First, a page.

Pakistan-U.S. Relations in Crisis

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I believe the average American wakes up to the news that Osama Bin Laden was found by American, not Pakistani, forces, in a city that hosts three Pakistani army regiments, and asks a set of obvious questions. Pakistani officials have long said, with some justification, that they do not have direct control of the FATA areas -- the Waziristans, most obviously, but all of the tribal areas -- but Abbottabad is a modern city a short hop from the political capital, Islamabad, and the garrison city of Rawalpindi, which houses Pakistan's army headquarters. The Pakistanis are going to have to explain this one. On the other hand, American anger at Pakistan is unproductive, especially since the killing of Osama Bin Laden is mainly of symbolic importance. Operating terrorist networks in Pakistan represent the real threat. A beneficent American offer to the Pakistanis, in particular to the intelligence and army chiefs, to start a new chapter in the relationship, might be the prudent thing here.  

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Jeffrey Goldberg is a national correspondent for The Atlantic and a recipient of the National Magazine Award for Reporting. He is the author of Prisoners: A Story of Friendship and Terror. More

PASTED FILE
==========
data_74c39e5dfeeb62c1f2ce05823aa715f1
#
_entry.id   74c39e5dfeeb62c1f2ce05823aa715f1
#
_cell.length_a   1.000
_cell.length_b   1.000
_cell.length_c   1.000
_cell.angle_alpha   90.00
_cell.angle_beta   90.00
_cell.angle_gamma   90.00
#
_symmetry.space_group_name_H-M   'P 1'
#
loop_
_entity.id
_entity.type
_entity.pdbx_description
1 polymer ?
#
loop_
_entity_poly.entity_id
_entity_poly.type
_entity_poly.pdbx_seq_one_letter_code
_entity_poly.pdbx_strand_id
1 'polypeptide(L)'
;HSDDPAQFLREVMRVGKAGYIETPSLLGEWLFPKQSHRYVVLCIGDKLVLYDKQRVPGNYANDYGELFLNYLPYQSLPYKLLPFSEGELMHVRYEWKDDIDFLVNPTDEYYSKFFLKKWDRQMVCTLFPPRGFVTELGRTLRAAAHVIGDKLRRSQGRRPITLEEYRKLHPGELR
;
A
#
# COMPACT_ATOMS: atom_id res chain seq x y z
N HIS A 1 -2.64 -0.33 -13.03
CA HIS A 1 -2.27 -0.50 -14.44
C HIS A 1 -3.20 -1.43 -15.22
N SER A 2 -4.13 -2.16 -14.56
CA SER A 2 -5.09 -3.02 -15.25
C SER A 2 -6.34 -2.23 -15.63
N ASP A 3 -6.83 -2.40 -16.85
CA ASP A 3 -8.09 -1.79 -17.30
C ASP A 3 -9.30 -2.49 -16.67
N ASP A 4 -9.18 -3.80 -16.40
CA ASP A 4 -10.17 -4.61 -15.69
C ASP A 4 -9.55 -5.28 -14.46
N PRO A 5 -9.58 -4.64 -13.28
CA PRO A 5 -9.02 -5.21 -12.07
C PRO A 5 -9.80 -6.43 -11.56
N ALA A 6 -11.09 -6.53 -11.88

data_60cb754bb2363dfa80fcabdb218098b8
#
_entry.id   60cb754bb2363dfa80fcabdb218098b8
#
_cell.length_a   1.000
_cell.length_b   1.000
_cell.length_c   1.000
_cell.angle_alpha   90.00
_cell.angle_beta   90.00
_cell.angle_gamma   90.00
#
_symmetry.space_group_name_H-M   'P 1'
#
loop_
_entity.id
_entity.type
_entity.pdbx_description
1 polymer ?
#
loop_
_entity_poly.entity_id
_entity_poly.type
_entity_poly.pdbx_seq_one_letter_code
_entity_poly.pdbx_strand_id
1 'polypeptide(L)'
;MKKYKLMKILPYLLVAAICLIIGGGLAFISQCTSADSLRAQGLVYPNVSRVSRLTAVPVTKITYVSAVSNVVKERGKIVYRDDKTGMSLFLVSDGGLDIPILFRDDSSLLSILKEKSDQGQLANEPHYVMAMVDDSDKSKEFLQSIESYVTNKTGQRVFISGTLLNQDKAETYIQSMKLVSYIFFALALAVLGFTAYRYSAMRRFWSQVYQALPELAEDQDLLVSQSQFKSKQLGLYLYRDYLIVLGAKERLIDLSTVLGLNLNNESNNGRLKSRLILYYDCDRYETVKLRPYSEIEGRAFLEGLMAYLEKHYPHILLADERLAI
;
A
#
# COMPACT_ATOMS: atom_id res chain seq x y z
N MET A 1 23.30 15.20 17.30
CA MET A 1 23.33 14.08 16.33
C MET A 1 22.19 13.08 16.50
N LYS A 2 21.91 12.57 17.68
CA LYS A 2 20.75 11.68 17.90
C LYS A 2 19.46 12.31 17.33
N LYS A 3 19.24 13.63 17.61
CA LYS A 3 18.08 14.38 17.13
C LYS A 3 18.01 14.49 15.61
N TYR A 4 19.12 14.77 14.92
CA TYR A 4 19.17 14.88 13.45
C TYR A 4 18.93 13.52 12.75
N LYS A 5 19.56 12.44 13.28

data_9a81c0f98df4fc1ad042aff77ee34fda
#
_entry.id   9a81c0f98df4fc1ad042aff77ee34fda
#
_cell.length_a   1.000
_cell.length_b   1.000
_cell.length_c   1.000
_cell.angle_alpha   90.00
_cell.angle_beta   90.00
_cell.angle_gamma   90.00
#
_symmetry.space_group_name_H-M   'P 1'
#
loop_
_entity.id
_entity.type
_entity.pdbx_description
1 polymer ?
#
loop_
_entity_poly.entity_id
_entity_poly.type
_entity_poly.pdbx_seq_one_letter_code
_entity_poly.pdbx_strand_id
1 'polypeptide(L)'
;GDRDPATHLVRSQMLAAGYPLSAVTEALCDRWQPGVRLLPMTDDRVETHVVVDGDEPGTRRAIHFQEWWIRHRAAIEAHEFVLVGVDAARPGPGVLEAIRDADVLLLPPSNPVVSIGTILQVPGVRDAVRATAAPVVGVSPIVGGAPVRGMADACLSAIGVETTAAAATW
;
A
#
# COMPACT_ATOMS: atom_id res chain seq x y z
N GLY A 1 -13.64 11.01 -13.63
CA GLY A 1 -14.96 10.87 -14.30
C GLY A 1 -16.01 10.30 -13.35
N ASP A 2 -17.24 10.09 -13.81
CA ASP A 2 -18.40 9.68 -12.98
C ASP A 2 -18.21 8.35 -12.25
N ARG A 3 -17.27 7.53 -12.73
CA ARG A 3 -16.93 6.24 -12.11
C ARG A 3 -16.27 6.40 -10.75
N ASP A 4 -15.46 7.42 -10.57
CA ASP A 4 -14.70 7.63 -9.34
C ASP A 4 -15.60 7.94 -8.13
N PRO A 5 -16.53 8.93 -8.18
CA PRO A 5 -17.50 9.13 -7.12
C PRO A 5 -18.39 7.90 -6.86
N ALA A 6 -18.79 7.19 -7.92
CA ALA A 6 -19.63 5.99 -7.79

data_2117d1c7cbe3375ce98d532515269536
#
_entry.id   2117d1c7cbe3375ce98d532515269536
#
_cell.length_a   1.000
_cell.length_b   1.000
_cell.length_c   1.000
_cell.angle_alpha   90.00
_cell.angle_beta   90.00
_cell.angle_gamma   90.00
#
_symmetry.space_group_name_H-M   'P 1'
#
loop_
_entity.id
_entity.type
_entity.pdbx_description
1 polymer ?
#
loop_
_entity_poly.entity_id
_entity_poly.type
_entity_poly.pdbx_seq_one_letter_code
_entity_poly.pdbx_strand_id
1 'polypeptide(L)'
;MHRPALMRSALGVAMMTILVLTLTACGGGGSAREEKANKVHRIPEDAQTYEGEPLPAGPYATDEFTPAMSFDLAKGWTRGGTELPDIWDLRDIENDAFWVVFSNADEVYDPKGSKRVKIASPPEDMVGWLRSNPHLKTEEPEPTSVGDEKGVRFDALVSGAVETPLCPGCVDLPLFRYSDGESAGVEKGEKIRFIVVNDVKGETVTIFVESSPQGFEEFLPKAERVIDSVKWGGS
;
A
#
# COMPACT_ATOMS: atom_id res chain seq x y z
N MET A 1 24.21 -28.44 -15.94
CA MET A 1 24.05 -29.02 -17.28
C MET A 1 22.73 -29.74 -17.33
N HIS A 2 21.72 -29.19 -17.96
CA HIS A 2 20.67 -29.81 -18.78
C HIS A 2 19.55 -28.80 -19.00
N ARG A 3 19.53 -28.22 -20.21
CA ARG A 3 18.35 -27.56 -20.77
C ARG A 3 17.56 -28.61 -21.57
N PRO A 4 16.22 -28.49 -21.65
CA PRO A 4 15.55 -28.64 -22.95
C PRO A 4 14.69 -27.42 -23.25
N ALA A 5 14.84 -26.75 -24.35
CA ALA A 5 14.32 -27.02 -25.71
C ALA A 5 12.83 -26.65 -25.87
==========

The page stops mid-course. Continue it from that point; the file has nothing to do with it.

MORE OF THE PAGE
Before joining The Atlantic in 2007, Goldberg was a Middle East correspondent, and the Washington correspondent, for The New Yorker. He was previouslly a correspondent for The New York Times Magazine and New York magazine. He has also written for the Jewish Daily Forward and was a columnist for The Jerusalem Post.

Goldberg's book Prisoners was hailed as one of the best books of 2006 by the Los Angeles Times, The New York Times, The Washington Post, Slate, The Progressive, Washingtonian magazine, and Playboy. He received the 2003 National Magazine Award for Reporting for his coverage of Islamic terrorism and the 2005 Anti-Defamation League Daniel Pearl Prize. He is also the winner of the International Consortium of Investigative Journalists prize for best international investigative journalist; the Overseas Press Club award for best human-rights reporting; and the Abraham Cahan Prize in Journalism.

In 2001, Goldberg was appointed the Syrkin Fellow in Letters of the Jerusalem Foundation, and in 2002 he became a public-policy scholar at the Woodrow Wilson International Center for Scholars in Washington, D.C.

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